Israelis enter new home in Hebron, purchased from Arabs

“We have returned to our lands, we will return and buy more houses and more land to Judaize the area, we are not afraid to say it,” said Eliyahu Liebman, head of the Kiryat Arba-Hebron Council.

By Aryeh Savir, TPS

A group of Israelis entered a new home complex in the city of Hebron on Thursday, the latest real-estate purchase from local Arabs.

The building, called Beit HaHerut (the House of Liberty), is situated close to the Tomb of the Patriarchs on the main road connecting the holy site to the Avraham Avinu neighborhood. It has been built in recent years and has been vacated for a long period of time.

The building is reportedly just outside the security limits of the small Israeli zone in Hebron, and the residents have placed metal steps to pass the blockade that the IDF placed there years ago.

IDF soldiers are securing the new residents.

Peace Now organization, which is opposed to Jews’ presence in Hebron, stated that “this settlement should be evicted before it is established. It doesn’t matter if they bought the house or not, this is an illegal settlement for all intents and purposes.”

However, Eliyahu Liebman, head of the Kiryat Arba-Hebron Council, stated that with “another house, another meter and another room, Kiryat Arba-Hebron is expanding today with another house purchased legally, Jewish families lived in this house as Jews lived in this area in the past.”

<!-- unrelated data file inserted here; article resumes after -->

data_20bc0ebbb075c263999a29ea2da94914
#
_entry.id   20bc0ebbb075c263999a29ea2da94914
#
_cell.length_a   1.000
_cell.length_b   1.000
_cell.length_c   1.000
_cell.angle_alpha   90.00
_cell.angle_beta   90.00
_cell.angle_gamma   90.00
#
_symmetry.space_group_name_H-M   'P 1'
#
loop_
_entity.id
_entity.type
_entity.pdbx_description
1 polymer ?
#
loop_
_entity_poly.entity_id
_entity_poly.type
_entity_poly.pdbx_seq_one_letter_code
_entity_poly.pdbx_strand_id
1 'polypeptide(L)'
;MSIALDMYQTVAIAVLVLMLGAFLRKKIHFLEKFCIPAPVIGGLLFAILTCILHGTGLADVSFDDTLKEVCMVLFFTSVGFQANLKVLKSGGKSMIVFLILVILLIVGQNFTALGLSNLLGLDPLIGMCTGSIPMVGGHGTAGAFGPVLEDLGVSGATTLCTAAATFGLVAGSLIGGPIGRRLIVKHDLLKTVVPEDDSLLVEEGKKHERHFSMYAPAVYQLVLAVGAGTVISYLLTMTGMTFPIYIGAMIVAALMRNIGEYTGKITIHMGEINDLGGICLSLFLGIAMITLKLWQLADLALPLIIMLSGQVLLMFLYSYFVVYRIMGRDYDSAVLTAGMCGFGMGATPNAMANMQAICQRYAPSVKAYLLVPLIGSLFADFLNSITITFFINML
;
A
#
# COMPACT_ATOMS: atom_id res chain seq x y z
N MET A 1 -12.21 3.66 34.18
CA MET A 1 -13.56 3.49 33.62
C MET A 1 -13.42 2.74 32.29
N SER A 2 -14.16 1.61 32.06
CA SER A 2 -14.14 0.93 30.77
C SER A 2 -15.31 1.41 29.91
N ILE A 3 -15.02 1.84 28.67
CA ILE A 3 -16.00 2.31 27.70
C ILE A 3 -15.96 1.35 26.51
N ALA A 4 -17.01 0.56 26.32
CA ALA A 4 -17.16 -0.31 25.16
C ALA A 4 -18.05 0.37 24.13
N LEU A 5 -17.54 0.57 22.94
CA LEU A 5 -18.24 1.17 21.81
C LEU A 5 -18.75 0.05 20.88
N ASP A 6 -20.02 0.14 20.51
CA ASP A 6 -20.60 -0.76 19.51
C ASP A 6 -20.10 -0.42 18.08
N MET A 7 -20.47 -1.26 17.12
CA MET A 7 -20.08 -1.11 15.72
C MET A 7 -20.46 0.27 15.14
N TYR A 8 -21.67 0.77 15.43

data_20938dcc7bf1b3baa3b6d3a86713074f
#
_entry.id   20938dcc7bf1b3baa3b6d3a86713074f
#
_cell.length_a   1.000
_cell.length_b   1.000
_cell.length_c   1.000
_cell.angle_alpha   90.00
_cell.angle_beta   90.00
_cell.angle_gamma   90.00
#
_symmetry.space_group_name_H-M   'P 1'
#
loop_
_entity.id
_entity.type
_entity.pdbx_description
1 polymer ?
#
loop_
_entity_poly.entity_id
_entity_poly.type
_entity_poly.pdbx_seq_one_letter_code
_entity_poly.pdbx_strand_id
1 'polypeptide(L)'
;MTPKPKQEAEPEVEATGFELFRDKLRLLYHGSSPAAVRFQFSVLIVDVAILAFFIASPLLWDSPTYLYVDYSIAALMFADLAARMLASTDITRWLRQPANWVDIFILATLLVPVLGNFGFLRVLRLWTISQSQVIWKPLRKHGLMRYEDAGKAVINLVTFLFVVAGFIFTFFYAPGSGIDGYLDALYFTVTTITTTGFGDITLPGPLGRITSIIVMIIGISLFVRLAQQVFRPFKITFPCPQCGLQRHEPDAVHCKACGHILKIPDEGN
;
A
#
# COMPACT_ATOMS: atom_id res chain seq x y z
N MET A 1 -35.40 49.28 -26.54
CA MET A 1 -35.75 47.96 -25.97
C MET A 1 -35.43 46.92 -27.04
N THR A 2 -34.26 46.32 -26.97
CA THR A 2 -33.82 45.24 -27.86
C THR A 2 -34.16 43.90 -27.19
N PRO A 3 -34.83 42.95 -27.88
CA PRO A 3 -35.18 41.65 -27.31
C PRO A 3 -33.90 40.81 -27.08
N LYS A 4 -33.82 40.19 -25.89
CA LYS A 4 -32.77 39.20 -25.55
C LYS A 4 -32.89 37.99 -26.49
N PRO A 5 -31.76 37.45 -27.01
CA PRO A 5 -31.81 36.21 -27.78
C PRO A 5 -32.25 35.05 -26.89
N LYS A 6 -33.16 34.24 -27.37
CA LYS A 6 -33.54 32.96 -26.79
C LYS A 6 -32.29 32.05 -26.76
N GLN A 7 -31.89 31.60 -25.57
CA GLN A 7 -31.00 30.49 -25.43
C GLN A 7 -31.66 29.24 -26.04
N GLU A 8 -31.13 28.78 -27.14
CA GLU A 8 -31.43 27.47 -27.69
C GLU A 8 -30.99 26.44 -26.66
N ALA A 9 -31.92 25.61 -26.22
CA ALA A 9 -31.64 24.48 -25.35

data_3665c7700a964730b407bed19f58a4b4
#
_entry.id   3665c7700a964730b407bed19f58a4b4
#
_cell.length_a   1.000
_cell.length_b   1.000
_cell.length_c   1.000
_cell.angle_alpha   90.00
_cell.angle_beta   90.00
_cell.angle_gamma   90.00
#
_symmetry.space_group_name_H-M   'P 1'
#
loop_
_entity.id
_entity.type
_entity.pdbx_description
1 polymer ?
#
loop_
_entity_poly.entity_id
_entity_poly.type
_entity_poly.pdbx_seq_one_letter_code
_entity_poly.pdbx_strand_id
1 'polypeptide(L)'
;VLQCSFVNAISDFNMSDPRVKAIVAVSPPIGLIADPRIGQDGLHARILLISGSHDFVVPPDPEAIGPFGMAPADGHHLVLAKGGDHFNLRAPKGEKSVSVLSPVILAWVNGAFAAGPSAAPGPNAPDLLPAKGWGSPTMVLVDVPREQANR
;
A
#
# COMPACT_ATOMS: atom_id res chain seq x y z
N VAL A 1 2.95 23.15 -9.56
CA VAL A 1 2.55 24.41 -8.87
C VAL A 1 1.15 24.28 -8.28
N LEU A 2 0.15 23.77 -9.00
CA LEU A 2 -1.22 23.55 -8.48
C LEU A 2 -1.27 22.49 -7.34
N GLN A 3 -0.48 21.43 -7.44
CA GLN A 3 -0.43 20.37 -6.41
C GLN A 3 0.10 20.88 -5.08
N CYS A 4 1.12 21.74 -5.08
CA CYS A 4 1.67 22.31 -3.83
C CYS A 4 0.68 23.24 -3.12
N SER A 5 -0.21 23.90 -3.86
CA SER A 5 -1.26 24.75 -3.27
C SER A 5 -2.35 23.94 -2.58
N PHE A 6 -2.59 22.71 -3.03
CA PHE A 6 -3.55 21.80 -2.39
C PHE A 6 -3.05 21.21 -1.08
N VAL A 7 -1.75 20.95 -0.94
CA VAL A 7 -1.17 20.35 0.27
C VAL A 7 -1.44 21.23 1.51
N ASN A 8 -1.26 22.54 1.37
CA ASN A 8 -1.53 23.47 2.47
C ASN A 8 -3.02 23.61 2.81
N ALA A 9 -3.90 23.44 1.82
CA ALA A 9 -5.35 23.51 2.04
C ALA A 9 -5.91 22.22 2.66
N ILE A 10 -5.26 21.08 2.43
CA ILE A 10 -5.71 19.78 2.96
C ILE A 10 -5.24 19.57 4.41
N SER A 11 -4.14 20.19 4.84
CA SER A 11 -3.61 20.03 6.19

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“We have returned to our lands, we will return and buy more houses and more land to Judaize the area, we are not afraid to say it,” he declared.

He thanked and congratulated “all those involved in the holy work, especially the Harchivi Mekom Ohalech association which purchased the house and is working around the clock to return more and more homes to the Jews.”

Harchivi organization has worked in the past decade to purchase homes from Arabs in Hebron.

The area in Hebron in which Jews can live is very limited. The Hebron Protocol of 1997 divided the city into two sectors – H1, controlled by the Palestinian Authority (PA), and H2, approximately 20% of the city, administered by Israel. The Jewish community resides within the Israeli-controlled part of the city.

Israeli organizations have previously purchased buildings in Hebron, including Beit Hatkuma (House of Revival) and Beit HaShalom (House of Peace), often situated at strategic locations.